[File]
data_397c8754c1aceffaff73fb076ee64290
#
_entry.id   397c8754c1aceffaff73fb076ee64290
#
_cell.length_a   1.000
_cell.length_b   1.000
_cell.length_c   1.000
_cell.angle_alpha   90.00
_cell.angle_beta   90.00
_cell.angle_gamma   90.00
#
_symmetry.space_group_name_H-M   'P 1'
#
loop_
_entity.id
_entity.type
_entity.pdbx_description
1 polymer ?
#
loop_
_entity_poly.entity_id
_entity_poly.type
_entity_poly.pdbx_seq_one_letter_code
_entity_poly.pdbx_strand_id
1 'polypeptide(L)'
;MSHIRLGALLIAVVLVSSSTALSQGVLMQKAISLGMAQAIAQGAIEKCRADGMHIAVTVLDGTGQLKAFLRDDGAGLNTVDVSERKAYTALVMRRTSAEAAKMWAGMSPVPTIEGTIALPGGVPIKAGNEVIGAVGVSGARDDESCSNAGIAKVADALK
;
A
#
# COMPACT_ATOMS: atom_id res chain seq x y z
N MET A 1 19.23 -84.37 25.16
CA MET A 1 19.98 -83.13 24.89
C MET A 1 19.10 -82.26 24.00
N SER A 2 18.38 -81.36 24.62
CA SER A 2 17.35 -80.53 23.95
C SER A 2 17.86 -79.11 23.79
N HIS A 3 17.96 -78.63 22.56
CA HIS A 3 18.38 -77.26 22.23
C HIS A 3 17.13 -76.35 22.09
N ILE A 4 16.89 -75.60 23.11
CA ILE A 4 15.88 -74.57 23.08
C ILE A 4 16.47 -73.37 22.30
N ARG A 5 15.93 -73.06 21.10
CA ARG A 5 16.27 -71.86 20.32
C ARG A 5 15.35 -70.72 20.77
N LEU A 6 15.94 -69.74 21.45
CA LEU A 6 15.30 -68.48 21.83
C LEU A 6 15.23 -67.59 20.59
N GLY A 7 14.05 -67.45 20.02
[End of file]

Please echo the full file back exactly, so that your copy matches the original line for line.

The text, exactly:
data_397c8754c1aceffaff73fb076ee64290
#
_entry.id   397c8754c1aceffaff73fb076ee64290
#
_cell.length_a   1.000
_cell.length_b   1.000
_cell.length_c   1.000
_cell.angle_alpha   90.00
_cell.angle_beta   90.00
_cell.angle_gamma   90.00
#
_symmetry.space_group_name_H-M   'P 1'
#
loop_
_entity.id
_entity.type
_entity.pdbx_description
1 polymer ?
#
loop_
_entity_poly.entity_id
_entity_poly.type
_entity_poly.pdbx_seq_one_letter_code
_entity_poly.pdbx_strand_id
1 'polypeptide(L)'
;MSHIRLGALLIAVVLVSSSTALSQGVLMQKAISLGMAQAIAQGAIEKCRADGMHIAVTVLDGTGQLKAFLRDDGAGLNTVDVSERKAYTALVMRRTSAEAAKMWAGMSPVPTIEGTIALPGGVPIKAGNEVIGAVGVSGARDDESCSNAGIAKVADALK
;
A
#
# COMPACT_ATOMS: atom_id res chain seq x y z
N MET A 1 19.23 -84.37 25.16
CA MET A 1 19.98 -83.13 24.89
C MET A 1 19.10 -82.26 24.00
N SER A 2 18.38 -81.36 24.62
CA SER A 2 17.35 -80.53 23.95
C SER A 2 17.86 -79.11 23.79
N HIS A 3 17.96 -78.63 22.56
CA HIS A 3 18.38 -77.26 22.23
C HIS A 3 17.13 -76.35 22.09
N ILE A 4 16.89 -75.60 23.11
CA ILE A 4 15.88 -74.57 23.08
C ILE A 4 16.47 -73.37 22.30
N ARG A 5 15.93 -73.06 21.10
CA ARG A 5 16.27 -71.86 20.32
C ARG A 5 15.35 -70.72 20.77
N LEU A 6 15.94 -69.74 21.45
CA LEU A 6 15.30 -68.48 21.83
C LEU A 6 15.23 -67.59 20.59
N GLY A 7 14.05 -67.45 20.02